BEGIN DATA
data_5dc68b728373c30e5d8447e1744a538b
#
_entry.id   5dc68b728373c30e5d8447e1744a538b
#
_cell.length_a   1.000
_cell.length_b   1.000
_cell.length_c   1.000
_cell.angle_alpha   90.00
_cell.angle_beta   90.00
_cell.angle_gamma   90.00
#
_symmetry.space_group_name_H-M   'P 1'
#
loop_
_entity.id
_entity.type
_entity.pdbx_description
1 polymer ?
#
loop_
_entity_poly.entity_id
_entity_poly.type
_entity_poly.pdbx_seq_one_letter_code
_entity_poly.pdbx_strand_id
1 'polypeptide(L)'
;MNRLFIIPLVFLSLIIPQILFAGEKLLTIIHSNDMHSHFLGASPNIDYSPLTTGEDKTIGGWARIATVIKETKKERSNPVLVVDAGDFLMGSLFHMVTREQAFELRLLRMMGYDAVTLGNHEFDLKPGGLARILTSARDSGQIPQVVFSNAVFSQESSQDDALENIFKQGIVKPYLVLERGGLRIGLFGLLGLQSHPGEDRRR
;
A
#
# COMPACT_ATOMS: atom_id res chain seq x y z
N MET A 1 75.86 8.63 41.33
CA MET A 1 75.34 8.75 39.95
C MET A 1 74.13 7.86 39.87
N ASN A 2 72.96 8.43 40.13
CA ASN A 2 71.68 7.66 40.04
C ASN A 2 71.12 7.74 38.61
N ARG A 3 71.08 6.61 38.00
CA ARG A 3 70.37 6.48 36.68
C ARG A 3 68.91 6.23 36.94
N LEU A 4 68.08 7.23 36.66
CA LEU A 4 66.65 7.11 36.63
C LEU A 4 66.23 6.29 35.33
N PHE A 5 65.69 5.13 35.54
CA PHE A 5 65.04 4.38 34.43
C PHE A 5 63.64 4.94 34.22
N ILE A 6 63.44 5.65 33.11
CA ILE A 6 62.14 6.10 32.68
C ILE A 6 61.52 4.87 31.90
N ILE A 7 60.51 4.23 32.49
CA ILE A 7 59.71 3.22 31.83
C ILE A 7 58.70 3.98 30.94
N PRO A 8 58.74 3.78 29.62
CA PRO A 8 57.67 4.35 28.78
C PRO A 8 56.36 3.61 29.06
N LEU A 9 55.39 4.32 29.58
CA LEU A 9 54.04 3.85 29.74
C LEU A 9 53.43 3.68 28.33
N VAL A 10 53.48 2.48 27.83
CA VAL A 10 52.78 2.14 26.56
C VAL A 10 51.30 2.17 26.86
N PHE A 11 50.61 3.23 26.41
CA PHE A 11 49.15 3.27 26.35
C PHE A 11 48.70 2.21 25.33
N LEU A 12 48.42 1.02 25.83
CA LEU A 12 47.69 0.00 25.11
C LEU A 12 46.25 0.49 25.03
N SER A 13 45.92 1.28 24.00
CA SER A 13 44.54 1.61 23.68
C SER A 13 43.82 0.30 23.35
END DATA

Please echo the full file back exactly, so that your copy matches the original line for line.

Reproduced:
data_5dc68b728373c30e5d8447e1744a538b
#
_entry.id   5dc68b728373c30e5d8447e1744a538b
#
_cell.length_a   1.000
_cell.length_b   1.000
_cell.length_c   1.000
_cell.angle_alpha   90.00
_cell.angle_beta   90.00
_cell.angle_gamma   90.00
#
_symmetry.space_group_name_H-M   'P 1'
#
loop_
_entity.id
_entity.type
_entity.pdbx_description
1 polymer ?
#
loop_
_entity_poly.entity_id
_entity_poly.type
_entity_poly.pdbx_seq_one_letter_code
_entity_poly.pdbx_strand_id
1 'polypeptide(L)'
;MNRLFIIPLVFLSLIIPQILFAGEKLLTIIHSNDMHSHFLGASPNIDYSPLTTGEDKTIGGWARIATVIKETKKERSNPVLVVDAGDFLMGSLFHMVTREQAFELRLLRMMGYDAVTLGNHEFDLKPGGLARILTSARDSGQIPQVVFSNAVFSQESSQDDALENIFKQGIVKPYLVLERGGLRIGLFGLLGLQSHPGEDRRR
;
A
#
# COMPACT_ATOMS: atom_id res chain seq x y z
N MET A 1 75.86 8.63 41.33
CA MET A 1 75.34 8.75 39.95
C MET A 1 74.13 7.86 39.87
N ASN A 2 72.96 8.43 40.13
CA ASN A 2 71.68 7.66 40.04
C ASN A 2 71.12 7.74 38.61
N ARG A 3 71.08 6.61 38.00
CA ARG A 3 70.37 6.48 36.68
C ARG A 3 68.91 6.23 36.94
N LEU A 4 68.08 7.23 36.66
CA LEU A 4 66.65 7.11 36.63
C LEU A 4 66.23 6.29 35.33
N PHE A 5 65.69 5.13 35.54
CA PHE A 5 65.04 4.38 34.43
C PHE A 5 63.64 4.94 34.22
N ILE A 6 63.44 5.65 33.11
CA ILE A 6 62.14 6.10 32.68
C ILE A 6 61.52 4.87 31.90
N ILE A 7 60.51 4.23 32.49
CA ILE A 7 59.71 3.22 31.83
C ILE A 7 58.70 3.98 30.94
N PRO A 8 58.74 3.78 29.62
CA PRO A 8 57.67 4.35 28.78
C PRO A 8 56.36 3.61 29.06
N LEU A 9 55.39 4.32 29.58
CA LEU A 9 54.04 3.85 29.74
C LEU A 9 53.43 3.68 28.33
N VAL A 10 53.48 2.48 27.83
CA VAL A 10 52.78 2.14 26.56
C VAL A 10 51.30 2.17 26.86
N PHE A 11 50.61 3.23 26.41
CA PHE A 11 49.15 3.27 26.35
C PHE A 11 48.70 2.21 25.33
N LEU A 12 48.42 1.02 25.83
CA LEU A 12 47.69 0.00 25.11
C LEU A 12 46.25 0.49 25.03
N SER A 13 45.92 1.28 24.00
CA SER A 13 44.54 1.61 23.68
C SER A 13 43.82 0.30 23.35